To settle a pub argument that took place around 20 years ago (I’ve been busy, OK?!) about artificial intelligence and emergent behaviour, and because I have some work coming up in this area, I have finally got around to writing a simple chess engine.
In terms of the pub argument, it has immediately proved that (a) yes, a chess engine can be very easily capable of beating the person who wrote it, and (b) even though it has no built-in knowledge of tactics such as forks, skewers or discovered attacks, it can and will use all such techniques during a game to very good effect. In other words, that behaviour ’emerges’ from the raw computation.
Neither of those things will come as any surprise to anyone who understands anything
about AI, of course. But it was fun to write, and it’s actually quite fun to play against, but also fun to play *with*. For example, it’s interesting to see how it chooses different moves depending on how many moves ahead it’s allowed to look.
When away from the field of computer vision, the speed of a modern computer is astounding. My code is currently very unoptimised, and was written mostly for ease of writing rather than with performance in mind – and yet, on a normal desktop PC, running on one core only, it is capable of generating, and analysing, approximately one million moves (board positions) per second.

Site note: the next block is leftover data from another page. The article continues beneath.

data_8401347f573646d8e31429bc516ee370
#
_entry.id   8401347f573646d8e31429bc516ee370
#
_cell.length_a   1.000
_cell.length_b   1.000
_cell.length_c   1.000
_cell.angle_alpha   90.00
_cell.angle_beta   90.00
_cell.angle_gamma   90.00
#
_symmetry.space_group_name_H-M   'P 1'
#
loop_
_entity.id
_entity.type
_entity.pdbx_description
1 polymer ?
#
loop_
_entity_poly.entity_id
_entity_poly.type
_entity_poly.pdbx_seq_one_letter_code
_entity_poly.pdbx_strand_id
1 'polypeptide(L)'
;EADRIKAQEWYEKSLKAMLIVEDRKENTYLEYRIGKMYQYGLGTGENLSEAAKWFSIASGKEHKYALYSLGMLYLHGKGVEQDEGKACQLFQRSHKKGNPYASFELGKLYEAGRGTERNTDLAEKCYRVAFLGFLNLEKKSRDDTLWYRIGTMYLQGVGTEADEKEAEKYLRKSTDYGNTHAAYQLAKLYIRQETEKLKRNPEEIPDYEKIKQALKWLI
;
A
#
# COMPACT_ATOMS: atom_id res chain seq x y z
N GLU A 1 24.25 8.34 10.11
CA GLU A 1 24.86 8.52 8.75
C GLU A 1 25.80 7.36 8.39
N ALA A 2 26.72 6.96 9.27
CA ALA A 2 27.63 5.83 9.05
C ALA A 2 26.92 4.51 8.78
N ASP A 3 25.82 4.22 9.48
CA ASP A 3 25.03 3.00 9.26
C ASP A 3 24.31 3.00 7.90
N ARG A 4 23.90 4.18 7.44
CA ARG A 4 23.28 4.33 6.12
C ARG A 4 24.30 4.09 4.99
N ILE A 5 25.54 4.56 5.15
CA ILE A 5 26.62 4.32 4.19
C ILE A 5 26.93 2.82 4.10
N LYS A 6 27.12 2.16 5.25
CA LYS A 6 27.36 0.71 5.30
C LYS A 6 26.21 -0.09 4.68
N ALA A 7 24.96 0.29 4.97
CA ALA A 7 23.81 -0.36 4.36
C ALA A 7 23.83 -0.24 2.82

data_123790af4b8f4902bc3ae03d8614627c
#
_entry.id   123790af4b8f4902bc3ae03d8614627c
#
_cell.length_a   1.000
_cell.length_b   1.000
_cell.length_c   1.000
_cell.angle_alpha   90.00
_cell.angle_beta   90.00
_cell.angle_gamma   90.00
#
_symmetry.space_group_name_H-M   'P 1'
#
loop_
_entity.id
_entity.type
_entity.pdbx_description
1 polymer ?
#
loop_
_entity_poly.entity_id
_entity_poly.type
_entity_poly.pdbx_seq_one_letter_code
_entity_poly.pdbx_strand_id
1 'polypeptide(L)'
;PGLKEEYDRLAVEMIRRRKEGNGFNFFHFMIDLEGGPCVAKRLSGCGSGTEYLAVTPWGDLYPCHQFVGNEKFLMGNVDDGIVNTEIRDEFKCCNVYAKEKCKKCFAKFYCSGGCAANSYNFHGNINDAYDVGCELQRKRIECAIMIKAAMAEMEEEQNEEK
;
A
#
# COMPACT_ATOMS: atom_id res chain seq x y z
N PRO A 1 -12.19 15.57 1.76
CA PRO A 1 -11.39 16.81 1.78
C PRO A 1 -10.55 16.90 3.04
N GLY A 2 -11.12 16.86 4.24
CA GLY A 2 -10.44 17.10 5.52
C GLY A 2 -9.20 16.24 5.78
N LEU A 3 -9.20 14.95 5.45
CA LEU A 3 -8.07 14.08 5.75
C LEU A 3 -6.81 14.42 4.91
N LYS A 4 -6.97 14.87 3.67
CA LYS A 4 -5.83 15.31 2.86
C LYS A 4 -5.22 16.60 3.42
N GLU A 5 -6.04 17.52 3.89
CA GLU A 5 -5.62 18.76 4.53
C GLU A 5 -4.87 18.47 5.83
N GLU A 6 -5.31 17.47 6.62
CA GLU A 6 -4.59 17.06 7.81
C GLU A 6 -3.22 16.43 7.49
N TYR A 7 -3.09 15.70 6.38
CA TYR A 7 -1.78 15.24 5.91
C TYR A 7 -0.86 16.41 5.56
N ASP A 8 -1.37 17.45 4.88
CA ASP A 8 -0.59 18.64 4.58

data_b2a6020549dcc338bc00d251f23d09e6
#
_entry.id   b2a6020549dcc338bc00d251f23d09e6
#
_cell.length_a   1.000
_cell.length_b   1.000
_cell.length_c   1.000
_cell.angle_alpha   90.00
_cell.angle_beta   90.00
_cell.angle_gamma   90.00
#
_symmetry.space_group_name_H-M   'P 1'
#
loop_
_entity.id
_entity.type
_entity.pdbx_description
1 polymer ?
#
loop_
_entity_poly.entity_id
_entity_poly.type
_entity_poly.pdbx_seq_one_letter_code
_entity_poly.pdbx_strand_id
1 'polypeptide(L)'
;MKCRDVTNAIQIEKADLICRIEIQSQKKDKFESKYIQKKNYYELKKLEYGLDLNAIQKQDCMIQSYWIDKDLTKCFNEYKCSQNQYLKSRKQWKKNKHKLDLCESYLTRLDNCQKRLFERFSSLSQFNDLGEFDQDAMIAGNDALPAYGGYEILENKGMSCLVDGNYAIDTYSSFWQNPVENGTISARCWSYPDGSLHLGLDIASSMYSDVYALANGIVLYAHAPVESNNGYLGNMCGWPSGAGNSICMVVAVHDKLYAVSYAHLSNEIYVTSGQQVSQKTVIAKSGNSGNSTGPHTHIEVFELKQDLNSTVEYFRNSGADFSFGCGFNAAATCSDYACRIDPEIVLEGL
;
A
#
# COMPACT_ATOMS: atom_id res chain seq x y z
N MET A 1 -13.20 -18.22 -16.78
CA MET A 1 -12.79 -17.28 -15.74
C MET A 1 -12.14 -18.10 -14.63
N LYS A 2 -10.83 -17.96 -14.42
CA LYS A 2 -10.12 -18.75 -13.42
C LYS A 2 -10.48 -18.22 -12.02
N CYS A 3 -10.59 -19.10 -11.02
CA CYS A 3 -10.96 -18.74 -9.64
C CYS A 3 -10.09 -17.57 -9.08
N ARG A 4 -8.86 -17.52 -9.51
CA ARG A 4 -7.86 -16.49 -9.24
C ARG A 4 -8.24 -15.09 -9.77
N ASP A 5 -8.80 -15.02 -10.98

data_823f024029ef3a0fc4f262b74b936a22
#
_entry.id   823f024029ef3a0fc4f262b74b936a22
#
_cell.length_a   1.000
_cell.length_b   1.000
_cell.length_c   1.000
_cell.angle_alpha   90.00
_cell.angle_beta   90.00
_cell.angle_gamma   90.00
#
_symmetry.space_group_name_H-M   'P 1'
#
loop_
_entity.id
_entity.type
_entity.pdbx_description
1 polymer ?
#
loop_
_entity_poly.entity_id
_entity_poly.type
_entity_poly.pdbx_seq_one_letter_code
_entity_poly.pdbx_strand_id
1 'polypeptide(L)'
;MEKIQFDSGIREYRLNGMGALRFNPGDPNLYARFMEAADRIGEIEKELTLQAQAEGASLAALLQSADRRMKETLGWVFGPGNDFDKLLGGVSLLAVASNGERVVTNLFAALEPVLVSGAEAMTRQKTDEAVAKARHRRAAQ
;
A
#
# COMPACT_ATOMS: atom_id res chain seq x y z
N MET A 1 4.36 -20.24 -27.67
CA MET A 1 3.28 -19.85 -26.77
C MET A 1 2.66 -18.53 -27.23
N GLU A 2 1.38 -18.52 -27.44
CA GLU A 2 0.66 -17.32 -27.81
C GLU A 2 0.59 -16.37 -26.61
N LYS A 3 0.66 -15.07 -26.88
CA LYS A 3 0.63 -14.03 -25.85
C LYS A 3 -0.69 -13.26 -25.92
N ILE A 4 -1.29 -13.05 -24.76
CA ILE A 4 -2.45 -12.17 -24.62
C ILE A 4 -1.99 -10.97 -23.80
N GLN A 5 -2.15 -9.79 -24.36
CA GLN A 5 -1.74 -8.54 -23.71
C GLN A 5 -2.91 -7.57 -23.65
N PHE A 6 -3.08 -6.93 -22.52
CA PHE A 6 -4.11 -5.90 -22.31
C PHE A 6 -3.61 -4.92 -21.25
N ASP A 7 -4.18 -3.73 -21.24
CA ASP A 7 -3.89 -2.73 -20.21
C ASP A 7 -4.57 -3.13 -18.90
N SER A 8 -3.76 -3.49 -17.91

Of course, chess is a famous example of a problem with a ‘combinatorial explosion’, meaning that for even relatively small numbers of moves to look ahead, the number of possible board positions rapidly becomes fantastically large. At 5 moves ahead, it is looking at around 100 million board positions – suddenly a millions moves per second doesn’t seem so much.
I am currently playing it ‘against’ another computer chess game, which after a few games will provide an estimated ELO score – I’ll report back in a day or two as to the results of that.
The current algorithm is pure ‘Minimax’, with no modifications. It has no opening book or endgame database, so the play is a bit ragged at those stages. The first couple of moves are fairly random, but as the two sides ‘engage’ it starts making proper moves. By the end-game (at least when playing against me) it’s usually got enough of an advantage to be fairly decisive – it usually manages a check-mate during the ‘main’ part of the game, rather than waiting for a typical ‘endgame’ situation where we’ve only got 2-3 pieces each.
When time allows, I have other plans for this – after building in simple alpha-beta pruning to speed it up, I want to start to work on strategies – but from an AI point of view, I want it to be able to learn strategies itself, rather than be pre-programmed with them. I have some ideas in mind, and it should be interesting.